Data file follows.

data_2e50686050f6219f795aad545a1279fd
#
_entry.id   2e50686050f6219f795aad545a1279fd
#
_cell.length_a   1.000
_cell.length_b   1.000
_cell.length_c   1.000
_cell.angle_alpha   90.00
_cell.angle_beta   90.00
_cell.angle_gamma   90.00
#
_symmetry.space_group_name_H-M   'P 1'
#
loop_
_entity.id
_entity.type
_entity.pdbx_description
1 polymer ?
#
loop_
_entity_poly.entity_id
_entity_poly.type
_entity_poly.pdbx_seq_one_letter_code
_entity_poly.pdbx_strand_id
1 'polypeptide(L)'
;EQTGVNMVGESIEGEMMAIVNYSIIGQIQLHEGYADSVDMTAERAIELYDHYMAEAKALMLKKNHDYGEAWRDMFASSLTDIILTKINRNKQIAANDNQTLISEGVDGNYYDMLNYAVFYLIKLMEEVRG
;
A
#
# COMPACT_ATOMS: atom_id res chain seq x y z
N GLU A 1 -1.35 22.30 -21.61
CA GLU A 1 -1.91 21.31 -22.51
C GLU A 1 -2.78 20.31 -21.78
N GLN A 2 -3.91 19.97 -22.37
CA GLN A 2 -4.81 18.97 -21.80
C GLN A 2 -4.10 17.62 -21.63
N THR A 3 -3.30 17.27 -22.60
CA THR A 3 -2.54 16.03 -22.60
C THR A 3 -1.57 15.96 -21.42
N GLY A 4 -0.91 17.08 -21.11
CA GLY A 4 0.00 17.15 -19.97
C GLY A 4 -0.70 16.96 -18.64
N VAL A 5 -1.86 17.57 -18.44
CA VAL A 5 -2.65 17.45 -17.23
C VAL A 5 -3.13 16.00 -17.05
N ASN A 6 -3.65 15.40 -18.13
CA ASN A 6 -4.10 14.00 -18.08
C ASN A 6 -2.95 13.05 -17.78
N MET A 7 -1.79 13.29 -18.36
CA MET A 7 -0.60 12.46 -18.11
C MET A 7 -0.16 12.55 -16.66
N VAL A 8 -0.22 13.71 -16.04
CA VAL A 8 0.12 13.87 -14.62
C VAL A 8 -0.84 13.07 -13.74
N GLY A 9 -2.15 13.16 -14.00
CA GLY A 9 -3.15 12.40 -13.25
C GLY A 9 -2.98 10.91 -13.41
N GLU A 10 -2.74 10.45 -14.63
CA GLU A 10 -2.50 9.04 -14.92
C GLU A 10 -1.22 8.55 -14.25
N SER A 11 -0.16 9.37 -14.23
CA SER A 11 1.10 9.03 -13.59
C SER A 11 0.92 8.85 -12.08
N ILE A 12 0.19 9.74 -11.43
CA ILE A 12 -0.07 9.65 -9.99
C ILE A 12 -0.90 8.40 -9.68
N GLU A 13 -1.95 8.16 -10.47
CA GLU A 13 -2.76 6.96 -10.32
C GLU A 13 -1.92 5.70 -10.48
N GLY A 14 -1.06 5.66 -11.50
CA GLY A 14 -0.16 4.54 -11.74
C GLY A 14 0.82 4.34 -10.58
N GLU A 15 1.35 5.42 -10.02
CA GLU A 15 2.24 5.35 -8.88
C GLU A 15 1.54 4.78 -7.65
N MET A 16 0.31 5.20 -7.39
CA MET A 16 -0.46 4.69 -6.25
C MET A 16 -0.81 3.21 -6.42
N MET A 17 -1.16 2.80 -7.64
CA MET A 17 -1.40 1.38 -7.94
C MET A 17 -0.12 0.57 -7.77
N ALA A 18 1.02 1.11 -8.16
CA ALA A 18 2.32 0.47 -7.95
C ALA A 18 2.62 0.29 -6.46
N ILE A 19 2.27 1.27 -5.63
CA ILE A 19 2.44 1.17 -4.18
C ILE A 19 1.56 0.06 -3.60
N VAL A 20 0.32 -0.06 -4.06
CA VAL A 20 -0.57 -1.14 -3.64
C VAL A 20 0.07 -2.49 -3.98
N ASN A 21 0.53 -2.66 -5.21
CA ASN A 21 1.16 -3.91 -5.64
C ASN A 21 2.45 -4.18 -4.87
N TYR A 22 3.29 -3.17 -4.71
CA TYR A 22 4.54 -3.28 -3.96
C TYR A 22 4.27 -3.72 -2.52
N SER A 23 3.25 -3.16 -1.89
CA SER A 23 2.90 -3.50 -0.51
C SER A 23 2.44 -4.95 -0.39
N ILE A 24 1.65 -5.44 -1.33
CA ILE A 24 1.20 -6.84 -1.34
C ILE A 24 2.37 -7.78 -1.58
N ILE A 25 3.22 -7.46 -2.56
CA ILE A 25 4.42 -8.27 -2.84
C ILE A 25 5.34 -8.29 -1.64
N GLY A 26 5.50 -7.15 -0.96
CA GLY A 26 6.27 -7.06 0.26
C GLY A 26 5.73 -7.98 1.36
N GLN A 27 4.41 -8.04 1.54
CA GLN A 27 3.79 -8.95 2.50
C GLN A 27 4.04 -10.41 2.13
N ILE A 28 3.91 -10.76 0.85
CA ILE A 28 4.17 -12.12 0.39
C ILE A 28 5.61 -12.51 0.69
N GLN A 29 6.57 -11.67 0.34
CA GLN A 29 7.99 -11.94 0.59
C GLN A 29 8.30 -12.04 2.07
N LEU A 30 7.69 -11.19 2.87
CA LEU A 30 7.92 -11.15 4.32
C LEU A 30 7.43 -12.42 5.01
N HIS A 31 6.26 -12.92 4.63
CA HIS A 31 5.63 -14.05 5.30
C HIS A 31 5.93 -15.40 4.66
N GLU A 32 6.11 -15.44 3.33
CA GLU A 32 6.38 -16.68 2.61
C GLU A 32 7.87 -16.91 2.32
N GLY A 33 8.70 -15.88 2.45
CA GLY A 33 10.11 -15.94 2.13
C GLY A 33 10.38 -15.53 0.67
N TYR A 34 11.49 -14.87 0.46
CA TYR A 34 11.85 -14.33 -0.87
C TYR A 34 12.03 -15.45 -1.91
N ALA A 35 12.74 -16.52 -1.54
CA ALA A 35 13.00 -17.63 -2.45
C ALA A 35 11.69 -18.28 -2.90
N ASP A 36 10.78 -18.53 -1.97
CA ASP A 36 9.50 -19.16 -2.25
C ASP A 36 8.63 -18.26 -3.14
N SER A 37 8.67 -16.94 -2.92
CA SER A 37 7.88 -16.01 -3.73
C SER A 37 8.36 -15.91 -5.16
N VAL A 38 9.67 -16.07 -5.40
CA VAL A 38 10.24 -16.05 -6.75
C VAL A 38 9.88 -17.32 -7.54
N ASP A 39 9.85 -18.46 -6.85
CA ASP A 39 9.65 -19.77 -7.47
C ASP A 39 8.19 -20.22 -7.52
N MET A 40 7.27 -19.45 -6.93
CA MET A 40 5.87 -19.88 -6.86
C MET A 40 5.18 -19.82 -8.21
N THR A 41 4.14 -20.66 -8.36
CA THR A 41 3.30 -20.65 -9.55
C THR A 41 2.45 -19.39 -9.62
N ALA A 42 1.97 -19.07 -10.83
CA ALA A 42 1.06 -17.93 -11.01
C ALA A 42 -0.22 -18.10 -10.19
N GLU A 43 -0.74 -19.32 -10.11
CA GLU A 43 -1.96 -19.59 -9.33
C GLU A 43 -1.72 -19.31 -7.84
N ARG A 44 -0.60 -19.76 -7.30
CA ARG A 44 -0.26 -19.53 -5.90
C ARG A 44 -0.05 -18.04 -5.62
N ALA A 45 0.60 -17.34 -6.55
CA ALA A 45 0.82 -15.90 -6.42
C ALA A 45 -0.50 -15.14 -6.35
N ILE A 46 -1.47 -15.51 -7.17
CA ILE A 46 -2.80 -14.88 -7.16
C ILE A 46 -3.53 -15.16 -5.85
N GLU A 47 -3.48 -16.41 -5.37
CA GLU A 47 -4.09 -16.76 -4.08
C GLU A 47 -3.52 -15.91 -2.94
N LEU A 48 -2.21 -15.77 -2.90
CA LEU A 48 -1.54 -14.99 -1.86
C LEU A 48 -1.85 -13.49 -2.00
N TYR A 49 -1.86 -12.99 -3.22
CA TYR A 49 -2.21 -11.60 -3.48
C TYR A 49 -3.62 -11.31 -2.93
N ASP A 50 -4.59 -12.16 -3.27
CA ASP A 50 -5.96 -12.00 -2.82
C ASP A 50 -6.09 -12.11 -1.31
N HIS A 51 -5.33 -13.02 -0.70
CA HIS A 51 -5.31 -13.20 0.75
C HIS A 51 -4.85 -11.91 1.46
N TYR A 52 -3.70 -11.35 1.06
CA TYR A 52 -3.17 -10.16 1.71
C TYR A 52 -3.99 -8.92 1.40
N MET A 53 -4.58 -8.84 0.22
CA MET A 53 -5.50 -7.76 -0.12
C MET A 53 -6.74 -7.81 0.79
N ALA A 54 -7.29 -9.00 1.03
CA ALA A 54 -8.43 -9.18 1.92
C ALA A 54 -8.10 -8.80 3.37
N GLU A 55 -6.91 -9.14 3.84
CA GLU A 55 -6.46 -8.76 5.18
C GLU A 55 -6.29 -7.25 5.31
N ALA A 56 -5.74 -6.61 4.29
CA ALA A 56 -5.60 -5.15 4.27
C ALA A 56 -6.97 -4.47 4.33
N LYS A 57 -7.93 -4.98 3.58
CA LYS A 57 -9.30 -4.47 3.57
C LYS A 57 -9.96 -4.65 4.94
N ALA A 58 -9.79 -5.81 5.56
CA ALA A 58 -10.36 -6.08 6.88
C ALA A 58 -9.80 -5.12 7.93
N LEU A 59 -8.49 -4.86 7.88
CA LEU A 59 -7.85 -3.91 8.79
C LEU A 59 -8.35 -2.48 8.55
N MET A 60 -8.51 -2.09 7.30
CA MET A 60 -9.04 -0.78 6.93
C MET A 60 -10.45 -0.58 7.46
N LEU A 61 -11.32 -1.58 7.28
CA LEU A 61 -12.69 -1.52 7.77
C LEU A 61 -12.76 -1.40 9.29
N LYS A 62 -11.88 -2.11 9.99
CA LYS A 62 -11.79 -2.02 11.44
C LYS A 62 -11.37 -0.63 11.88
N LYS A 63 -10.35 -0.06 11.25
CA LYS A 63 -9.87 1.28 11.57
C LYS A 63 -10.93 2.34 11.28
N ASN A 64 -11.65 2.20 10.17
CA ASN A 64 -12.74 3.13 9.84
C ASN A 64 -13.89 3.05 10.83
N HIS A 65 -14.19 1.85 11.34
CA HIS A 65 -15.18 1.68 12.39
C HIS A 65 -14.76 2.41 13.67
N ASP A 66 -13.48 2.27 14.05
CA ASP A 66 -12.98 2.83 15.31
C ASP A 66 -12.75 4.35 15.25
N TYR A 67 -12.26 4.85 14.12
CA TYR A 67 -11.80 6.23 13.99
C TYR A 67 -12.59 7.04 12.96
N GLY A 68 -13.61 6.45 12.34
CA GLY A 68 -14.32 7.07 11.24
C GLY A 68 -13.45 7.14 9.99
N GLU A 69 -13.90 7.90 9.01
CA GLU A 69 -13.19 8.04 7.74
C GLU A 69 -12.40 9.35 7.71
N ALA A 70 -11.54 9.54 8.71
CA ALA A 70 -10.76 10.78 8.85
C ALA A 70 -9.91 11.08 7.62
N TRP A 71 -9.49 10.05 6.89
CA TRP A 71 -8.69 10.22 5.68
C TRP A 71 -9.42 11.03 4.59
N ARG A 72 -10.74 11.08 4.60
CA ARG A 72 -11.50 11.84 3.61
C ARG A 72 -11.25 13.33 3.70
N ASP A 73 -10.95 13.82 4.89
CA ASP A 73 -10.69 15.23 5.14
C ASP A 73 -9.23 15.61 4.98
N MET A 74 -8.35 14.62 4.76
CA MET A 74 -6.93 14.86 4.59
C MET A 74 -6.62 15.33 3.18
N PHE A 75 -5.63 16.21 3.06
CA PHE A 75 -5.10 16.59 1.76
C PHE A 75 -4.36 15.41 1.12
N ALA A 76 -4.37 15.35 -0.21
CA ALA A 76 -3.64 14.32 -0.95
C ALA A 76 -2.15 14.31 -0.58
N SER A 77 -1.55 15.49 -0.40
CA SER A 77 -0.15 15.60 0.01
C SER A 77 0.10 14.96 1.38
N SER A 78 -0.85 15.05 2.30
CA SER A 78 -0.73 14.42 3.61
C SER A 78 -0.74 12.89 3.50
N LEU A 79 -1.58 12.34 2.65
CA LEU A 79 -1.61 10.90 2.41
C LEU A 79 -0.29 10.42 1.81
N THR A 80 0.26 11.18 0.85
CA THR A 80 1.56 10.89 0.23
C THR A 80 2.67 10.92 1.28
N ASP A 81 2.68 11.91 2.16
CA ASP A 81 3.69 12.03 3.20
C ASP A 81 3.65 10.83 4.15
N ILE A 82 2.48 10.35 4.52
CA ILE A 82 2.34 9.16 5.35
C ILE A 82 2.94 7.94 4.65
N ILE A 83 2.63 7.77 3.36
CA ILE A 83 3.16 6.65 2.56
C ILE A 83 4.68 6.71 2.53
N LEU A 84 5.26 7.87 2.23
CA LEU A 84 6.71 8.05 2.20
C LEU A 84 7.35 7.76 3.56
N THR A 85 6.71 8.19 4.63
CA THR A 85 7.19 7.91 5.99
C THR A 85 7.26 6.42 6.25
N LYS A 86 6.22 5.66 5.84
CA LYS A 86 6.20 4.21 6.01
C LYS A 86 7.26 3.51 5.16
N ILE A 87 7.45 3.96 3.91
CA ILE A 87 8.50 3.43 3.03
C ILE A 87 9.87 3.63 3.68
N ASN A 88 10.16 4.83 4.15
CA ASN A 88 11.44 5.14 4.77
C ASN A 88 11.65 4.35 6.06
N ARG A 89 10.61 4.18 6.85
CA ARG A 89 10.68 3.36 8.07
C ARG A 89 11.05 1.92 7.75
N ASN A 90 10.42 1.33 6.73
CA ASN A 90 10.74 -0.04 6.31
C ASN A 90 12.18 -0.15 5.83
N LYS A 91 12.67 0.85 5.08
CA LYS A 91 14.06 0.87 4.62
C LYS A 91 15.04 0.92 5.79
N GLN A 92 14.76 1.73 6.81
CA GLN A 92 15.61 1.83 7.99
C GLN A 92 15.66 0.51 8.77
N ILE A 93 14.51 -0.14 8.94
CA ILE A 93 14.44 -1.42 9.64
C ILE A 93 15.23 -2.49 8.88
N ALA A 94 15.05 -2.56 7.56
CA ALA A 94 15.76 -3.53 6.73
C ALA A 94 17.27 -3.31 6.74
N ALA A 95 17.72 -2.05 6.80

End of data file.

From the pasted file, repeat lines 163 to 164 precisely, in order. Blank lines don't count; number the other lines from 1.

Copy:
N ALA A 45 0.60 -17.34 -6.55
CA ALA A 45 0.82 -15.90 -6.42